But then, they brought me to another church for a one-time service and it was a completely different experience. I couldn’t preach it hard enough. (And I can preach it pretty hard.) They understood the vital importance of what winning souls meant to ushering in a revival. They knew the price because they were already doing it. The pastor told me that just a week or so, the Lord had revealed this same message to him about the utter importance of winning souls. He knew that any move of God was predicated upon their obedience to His Great Commission to go out to the streets and bring in the lost, and that revival will not come without it. You can imagine their excitement when they heard me bring the same message.

Are these two churches in contrast? Maybe. But maybe not. I can feel the movement down deep in the ground as God is turning His people back to Him. There is a feeling of flux within the foundations of these churches. They know they need more than “church as usual”, and their desperation drives them for more from God. They, of all people, know there is a price, but they need God more than any other people I have preached to, and I believe that’s what is driving them and is slowly shifting the ground under the church.

I have a couple more churches to go to before heading home. We’ll see how things develop as we bring this message of revival to them also.

The Church in cement

Listen to “Revival in the Congo” from Fire in the Hole on Anchor: https://anchor.fm/revivalfire/episodes/ep-e2jbgj/Revival-in-the-Congo-a6g4os

Mud and Vision

A heavy blanket lies over the city of Bukavu.

I read that at one time this was a popular tourist attraction and thousands of people flocked here for vacation. That was some time ago. There isn’t a trace of that left today. Today, you have a depressed city, coated with a layer of mud, broken roads, and crumbling buildings, teeming with too many people crawling around a cacophony of confused traffic. Everyone seems to be pushing against each other to get where they are going. Joy is notably missing from the streets, and it’s absence filters into everything around it. This is a difficult place, and yet there is hope.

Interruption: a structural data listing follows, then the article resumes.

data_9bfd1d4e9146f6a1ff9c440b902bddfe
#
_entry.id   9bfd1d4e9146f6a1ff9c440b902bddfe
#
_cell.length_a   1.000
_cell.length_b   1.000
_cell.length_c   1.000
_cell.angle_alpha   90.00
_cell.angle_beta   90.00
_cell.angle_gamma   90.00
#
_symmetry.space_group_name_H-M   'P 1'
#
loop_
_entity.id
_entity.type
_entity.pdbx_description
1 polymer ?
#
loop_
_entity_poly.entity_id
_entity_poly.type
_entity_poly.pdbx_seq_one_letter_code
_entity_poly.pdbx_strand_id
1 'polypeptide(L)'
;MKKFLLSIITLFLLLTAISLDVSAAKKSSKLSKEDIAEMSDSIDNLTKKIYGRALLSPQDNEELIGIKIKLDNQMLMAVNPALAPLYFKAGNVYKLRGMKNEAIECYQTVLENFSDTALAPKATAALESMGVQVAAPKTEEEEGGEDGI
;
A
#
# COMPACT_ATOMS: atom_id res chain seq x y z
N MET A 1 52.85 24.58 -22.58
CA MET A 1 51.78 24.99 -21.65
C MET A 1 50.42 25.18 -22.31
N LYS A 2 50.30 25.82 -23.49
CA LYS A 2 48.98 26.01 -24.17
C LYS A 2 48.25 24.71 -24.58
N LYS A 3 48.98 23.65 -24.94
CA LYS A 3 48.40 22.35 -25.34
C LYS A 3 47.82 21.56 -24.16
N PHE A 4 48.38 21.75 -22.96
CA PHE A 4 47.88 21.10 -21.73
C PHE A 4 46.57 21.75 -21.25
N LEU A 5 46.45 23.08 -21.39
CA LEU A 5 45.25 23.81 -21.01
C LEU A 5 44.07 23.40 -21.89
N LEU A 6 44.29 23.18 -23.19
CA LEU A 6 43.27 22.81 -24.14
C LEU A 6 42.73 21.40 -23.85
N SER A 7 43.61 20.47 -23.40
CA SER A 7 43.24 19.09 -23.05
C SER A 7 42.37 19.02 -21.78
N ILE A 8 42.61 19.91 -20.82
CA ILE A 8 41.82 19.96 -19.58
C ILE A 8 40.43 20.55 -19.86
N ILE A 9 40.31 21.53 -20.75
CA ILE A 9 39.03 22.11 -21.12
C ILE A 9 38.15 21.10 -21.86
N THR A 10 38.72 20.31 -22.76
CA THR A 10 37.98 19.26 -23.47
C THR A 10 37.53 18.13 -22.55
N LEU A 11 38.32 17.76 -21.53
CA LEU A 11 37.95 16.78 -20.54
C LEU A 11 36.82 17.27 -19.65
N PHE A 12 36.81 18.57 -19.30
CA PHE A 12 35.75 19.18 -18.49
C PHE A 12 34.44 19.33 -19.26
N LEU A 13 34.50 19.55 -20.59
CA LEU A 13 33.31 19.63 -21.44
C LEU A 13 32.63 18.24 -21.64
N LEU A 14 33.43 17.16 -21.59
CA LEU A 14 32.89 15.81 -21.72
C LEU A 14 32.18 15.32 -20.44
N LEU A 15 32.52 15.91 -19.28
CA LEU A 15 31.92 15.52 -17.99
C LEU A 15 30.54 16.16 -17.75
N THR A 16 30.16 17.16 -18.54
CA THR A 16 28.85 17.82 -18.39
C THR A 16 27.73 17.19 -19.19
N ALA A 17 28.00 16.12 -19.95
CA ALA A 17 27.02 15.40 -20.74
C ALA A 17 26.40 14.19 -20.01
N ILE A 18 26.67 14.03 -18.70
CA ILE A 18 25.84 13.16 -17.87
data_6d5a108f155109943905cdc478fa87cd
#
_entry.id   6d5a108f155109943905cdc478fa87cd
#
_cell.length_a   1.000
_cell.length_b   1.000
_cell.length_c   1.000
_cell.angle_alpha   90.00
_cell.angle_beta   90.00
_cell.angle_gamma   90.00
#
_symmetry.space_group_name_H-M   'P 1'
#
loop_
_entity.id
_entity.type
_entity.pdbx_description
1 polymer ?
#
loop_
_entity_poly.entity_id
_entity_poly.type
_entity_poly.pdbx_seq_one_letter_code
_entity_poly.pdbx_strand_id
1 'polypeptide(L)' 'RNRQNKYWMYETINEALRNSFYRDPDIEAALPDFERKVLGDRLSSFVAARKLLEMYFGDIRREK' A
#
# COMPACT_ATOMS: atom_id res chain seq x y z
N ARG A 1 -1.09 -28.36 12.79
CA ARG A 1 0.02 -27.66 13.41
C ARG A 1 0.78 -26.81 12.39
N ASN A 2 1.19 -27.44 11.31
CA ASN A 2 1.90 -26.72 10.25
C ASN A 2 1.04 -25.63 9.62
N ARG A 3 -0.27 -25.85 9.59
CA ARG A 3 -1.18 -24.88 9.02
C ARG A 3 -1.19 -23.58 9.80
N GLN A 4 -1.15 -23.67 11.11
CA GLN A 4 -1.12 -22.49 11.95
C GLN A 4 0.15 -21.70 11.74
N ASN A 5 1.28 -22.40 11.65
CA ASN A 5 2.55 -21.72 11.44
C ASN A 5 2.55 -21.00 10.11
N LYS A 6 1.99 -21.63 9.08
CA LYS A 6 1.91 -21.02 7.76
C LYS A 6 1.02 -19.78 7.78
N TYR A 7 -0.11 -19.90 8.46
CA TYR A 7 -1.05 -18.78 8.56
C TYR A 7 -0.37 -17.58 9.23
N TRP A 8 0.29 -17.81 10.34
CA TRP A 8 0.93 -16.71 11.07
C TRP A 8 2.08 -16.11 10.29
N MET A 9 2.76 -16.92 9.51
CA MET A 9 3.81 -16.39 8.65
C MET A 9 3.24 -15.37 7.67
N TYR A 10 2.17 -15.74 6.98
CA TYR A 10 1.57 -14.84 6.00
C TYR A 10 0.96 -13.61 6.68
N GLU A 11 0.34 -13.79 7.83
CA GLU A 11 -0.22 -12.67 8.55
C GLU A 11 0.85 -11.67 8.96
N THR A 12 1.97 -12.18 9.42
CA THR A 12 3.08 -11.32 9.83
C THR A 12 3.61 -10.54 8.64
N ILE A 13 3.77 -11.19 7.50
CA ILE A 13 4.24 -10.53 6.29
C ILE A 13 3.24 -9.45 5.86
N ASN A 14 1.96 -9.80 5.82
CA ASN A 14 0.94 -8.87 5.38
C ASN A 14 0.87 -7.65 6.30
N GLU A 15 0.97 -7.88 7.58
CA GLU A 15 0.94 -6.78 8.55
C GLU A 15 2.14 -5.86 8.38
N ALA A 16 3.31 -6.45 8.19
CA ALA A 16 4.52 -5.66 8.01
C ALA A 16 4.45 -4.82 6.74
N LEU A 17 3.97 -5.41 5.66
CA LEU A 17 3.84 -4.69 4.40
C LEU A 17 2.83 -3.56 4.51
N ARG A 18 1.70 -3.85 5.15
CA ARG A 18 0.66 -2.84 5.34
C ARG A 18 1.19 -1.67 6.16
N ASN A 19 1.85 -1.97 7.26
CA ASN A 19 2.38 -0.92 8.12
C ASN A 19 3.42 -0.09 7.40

After our pastor’s conference, I was brought to one of the churches for 3 days of messages. The intensity of the praise and worship was more intense than anything I have seen in a long time — and I have seen a lot of praise and worship across Africa the last 15 years. It was as if the joy that was suppressed on the outside had burst it’s bonds here in the church. The praises from 200 people packed into a small church at the top of their lungs was so loud that it actually shut my hearing off. That was the praising. Then came the dancing! The dancing that followed was so intense that I had to wonder if it was a a cultural holdover from pagan worship or just the intensity of a much needed release from the hard life outside. Whatever it was, they certainly made themselves heard in Heaven.

And then came my message of repentance.

Many have an idea in their head that revival is about wonderful times of worship when the Spirit comes down and overwhelms us and when the glory of God is so intense that you can see and feel the very air glisten from the Schekinah glory. We see it as a time of great rejoicing and glory. And it is. But revival is not about singing and dancing – it is about winning souls. That is why God sends revival to the Church – so that we will be a light to the world that the unsaved can see and know that there is power in the Blood of Jesus and life in the church. But that’s not what comes first.